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Journal of Indian Association of Pediatric Surgeons
     Journal of Indian Association of Pediatric Surgeons
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ORIGINAL ARTICLE
Year : 2008  |  Volume : 13  |  Issue : 2  |  Page : 61-63
 

Liver trauma in children: Our experience


Department of Pediatric Surgery, Aristotle University of Thessaloniki, General Hospital "Georgios Gennimatas", Thessaloniki, Greece

Correspondence Address:
Chrysostomos Kepertis
Department of Pediatric Surgery, Aristotle University of Thessaloniki, General Hospital "Georgios Gennimatas," 41 str Ethnikis Aminis, Thessaloniki - 54621
Greece
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Source of Support: None, Conflict of Interest: None


DOI: 10.4103/0971-9261.43020

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   Abstract 

Aims and Objectives: The purpose of this study was to determine the percentage, etiology, associated injuries and outcome of the children with liver trauma. Materials and Methods: In a retrospective review all children below 15 years of age who had sustained abdominal trauma were included. the study duration was January 1994 to December 2004. Results: Out of a total number of 436 trauma patients 34 were identified to have liver trauma (including one death). The median age was 5.89 and range: 1 to 14 years). Boys accounted for 76.4% ( n = 26), and the most common cause was motor vehicle injuries, accounting for 41.17% ( n = 14). Nine children underwent surgery (26.4%). Head injuries were the most common associated injuries, and the mortality rate was 2.94% ( n = 1). Conclusions: The liver remained the second most commonly injured intraabdominal organ and nonoperative management is the preferred treatment for hemodynamically stable patients.


Keywords: Children, liver trauma


How to cite this article:
Kepertis C, Zavitsanakis A, Filippopoulos A, Kallergis K. Liver trauma in children: Our experience. J Indian Assoc Pediatr Surg 2008;13:61-3

How to cite this URL:
Kepertis C, Zavitsanakis A, Filippopoulos A, Kallergis K. Liver trauma in children: Our experience. J Indian Assoc Pediatr Surg [serial online] 2008 [cited 2019 Sep 20];13:61-3. Available from: http://www.jiaps.com/text.asp?2008/13/2/61/43020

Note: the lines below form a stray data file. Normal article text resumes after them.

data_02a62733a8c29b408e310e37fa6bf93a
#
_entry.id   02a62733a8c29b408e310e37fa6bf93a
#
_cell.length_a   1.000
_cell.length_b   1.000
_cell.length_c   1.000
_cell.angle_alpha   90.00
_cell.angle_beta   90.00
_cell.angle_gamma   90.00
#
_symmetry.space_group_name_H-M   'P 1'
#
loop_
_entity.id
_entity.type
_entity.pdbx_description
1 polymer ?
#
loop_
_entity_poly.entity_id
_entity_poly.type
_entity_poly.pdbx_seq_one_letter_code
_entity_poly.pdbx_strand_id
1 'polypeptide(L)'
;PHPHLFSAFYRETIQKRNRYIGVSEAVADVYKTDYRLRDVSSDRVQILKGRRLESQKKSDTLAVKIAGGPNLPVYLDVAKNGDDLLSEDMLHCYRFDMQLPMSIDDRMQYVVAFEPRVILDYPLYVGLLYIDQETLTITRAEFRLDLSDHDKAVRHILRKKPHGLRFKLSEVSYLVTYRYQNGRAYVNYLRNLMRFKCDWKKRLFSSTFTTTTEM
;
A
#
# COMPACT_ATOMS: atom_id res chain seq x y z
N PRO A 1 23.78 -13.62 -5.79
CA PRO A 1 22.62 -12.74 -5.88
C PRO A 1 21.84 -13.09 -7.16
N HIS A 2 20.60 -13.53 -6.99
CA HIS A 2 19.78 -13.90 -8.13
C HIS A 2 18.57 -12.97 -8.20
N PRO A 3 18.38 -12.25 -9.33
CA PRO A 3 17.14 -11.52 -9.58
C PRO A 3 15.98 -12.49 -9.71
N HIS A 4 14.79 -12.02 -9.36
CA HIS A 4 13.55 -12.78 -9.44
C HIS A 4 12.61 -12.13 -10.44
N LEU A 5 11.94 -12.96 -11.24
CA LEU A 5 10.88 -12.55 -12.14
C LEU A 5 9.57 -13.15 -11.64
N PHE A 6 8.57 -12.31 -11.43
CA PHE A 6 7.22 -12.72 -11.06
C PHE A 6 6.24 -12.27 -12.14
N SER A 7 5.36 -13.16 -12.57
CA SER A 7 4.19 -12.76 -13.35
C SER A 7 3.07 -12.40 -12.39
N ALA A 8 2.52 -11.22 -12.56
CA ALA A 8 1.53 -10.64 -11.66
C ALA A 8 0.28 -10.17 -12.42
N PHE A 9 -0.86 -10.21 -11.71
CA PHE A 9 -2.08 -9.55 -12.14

Introduction Top


Trauma remains the leading cause of mortality in the pediatric population. [1],[2],[3] Blunt abdominal trauma is the major cause of abdominal injury in children. Nonoperative management of blunt hepatic trauma is the preferred treatment for hemodynamically stable patients.


   Materials and Methods Top


A retrospective case note review was conducted for patients less than 15 years old with liver trauma admitted to the Department of Paediatric Surgery of Aristotle University of Thessaloniki. Data were collected on age, sex, mechanism of trauma, liver trauma, associated injuries, management and outcome. Liver injuries were graded according to the American Association for the Surgery of Trauma [Table 1]. [1] Data were collected from January 1994 to December 2004. All the cases of abdominal trauma were reviewed.


   Results Top


Out of 436 children admitted with abdominal injuries 34 (7.8%) sustained liver injuries. Boys accounted for 76.4%, including one death. The median age was 5.89 years and the age range was 11 months-14 years. The only death (2.94%) that occurred was of a five-year-old boy. He had uncontrollable bleeding during surgery following an assault injury. Motor vehicle injuries (MVI) were the mechanism of injuries in 41.17% of all the cases. Nine children (26.4%) underwent surgery for liver injuries and/or other related injuries [Table 2].

Abdominal ultrasound was the most common type of imaging (53%) in the first half of the study and abdominal CT (60%) was the most common imaging in the second half of the study.

Computed tomography or laparotomy demonstrated an isolated injury to the right lobe in 19 cases, the left lobe in eight cases, both the left and right lobe in five cases and a falciform ligament injury in two cases. Liver injury scores were graded according to the scale established by the American Association for the Surgery of Trauma [Table 1]. Nine patients were found to have grade I injuries; eight, grade II; nine, grade III, five, grade IV; two, grade V and one, grade VI [Table 3].

From the nine children that underwent surgery, only four (two grade IV, one grade V and one grade VI) were taken for laparotomy with liver injury being the only indication. The remaining five patients had other injuries including two splenic injuries, two head injuries, one fracture and one diaphragmatic injury [Table 3]. The decision to operate was based on the haemodynamic instability following volume and blood resuscitation (requirement >40 ml/kg blood).

Of the total number of cases, eight had an isolated hepatic injury and 26 suffered multiple injuries. There were eight head injuries, six thoracic injuries, four fractures, four spleen injuries, two kidney injuries, one pancreatic injury and one diaphragmatic injury [Table 4].